At 3:44 a.m. yesterday, an e-mail arrived informing me that my 8 a.m. flight had been cancelled. Two minutes later, I was rebooked onto a 12:44 p.m. flight. Too bad my brain doesn’t have an inbox, because I didn’t see either of these messages until I was awakened by the alarm clock at 5 a.m.
Because I had to be in D.C. for an evening meeting, the rebooked flight didn’t work and I found my way into an 8:30 a.m. flight. All seemed good, until I tried to check in and there was no ticket for me. Apparently, my travel agent thought “rebook the flight” meant “Reserve the seat, don’t book it.” Argh!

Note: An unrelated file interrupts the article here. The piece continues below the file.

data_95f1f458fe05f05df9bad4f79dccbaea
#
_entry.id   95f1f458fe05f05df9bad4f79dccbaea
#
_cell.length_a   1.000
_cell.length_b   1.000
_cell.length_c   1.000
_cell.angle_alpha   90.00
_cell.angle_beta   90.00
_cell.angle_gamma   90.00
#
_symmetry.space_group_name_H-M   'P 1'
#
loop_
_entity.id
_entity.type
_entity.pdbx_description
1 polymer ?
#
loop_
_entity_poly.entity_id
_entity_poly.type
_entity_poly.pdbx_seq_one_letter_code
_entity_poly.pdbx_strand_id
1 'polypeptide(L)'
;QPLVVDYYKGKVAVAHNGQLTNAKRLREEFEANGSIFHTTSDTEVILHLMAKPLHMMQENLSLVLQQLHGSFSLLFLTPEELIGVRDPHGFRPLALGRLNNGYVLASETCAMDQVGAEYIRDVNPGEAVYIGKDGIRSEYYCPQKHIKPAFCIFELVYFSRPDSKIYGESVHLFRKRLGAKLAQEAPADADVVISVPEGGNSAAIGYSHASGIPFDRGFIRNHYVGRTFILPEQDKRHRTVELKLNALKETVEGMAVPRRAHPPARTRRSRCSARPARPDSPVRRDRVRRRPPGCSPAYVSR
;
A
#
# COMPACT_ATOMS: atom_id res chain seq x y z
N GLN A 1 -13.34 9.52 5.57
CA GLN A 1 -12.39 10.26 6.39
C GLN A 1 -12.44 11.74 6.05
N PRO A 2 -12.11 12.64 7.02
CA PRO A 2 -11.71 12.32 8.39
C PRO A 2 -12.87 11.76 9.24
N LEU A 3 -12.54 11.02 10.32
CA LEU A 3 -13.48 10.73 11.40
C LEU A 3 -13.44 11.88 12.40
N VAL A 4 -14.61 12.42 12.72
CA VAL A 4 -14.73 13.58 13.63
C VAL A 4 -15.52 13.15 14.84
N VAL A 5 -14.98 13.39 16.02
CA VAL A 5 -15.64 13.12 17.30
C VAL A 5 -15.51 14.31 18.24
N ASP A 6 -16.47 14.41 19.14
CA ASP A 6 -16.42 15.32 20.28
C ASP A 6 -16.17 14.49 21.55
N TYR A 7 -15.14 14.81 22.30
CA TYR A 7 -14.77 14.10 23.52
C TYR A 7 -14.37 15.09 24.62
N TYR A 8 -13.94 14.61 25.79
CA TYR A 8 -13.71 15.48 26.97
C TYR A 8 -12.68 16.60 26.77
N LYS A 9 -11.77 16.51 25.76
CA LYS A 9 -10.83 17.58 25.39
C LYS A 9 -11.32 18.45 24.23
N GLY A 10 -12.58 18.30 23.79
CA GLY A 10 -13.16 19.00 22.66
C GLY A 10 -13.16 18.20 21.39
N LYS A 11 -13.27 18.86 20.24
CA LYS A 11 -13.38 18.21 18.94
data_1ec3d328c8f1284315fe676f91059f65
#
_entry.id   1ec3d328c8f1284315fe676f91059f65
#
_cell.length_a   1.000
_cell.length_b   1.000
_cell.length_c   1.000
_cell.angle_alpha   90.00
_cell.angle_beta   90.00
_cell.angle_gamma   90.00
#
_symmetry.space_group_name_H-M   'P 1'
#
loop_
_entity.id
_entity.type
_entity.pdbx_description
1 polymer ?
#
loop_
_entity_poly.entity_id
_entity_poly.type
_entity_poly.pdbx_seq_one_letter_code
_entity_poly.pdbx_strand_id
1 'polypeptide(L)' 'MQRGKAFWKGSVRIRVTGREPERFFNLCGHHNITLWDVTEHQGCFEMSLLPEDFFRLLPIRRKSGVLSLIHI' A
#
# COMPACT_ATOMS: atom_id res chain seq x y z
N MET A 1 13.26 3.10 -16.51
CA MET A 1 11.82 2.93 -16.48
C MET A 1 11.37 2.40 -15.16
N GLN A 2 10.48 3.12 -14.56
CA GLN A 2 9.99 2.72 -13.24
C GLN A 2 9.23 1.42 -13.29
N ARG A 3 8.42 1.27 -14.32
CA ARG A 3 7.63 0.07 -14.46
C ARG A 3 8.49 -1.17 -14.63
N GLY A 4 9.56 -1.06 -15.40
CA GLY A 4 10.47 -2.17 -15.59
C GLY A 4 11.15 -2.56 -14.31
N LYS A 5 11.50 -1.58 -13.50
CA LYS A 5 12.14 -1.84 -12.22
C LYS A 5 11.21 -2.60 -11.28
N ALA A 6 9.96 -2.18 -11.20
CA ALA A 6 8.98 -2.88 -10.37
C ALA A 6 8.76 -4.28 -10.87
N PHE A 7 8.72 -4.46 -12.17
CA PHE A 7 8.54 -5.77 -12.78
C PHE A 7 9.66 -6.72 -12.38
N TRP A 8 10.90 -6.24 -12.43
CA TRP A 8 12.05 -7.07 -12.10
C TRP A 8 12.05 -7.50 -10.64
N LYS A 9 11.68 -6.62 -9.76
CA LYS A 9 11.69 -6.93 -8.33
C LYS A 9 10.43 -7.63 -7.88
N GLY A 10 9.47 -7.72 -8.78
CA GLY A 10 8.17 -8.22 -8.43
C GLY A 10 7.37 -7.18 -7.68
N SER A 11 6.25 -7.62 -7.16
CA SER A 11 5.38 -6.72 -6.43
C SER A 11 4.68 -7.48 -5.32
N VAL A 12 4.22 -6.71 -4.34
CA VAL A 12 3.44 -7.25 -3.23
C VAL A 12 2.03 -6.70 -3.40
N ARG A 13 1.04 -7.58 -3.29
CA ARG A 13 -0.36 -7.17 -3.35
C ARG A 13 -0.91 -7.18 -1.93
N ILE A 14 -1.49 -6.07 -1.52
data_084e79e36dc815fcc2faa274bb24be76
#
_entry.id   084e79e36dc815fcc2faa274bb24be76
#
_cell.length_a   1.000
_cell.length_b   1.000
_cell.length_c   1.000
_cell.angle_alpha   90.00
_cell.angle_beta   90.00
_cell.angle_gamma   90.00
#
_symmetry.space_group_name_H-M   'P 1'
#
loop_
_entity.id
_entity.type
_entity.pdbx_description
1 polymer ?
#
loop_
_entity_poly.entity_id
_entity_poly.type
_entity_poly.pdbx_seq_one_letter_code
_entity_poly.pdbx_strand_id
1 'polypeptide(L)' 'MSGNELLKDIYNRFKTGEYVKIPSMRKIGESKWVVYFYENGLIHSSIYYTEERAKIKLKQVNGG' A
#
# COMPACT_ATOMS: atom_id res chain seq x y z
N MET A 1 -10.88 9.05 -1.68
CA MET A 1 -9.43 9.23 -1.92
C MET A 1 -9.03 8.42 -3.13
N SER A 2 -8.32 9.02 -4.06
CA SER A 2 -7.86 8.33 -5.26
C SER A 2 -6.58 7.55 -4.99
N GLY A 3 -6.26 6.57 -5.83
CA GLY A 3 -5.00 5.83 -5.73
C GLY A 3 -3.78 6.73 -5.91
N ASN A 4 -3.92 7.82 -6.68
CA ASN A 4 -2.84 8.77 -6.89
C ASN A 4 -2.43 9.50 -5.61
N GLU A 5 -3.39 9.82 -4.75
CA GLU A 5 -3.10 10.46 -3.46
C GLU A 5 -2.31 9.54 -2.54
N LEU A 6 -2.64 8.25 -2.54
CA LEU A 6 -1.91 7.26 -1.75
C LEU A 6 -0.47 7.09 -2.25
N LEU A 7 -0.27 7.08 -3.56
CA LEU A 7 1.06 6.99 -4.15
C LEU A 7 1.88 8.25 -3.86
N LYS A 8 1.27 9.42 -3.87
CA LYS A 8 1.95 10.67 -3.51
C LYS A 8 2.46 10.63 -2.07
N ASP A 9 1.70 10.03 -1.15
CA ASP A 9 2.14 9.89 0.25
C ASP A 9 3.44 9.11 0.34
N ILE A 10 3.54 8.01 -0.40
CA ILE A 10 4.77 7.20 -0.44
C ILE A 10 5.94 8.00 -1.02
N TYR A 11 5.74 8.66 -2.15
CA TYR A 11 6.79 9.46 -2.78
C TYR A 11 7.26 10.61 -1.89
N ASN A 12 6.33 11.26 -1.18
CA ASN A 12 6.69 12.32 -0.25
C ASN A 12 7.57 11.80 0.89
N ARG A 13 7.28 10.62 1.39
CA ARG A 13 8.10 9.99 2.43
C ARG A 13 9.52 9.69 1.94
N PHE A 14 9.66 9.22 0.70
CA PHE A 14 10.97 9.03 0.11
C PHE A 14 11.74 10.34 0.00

A few calls later I was on my new flight. When I found out my original flight’s cancellation was because of United’s maintenance inspections, I felt better about my morning’s travails. “Better not to be on it if it’s not safe,” I consoled myself, as I boarded my new flight on American.
The new flight even pulled away on time.
Then it sat.
For 40 minutes.
Behind a plane that couldn’t seem to dislodge itself from the vehicle that had towed it away from the gate.
Guess United wasn’t the only one with maintenance issues that day.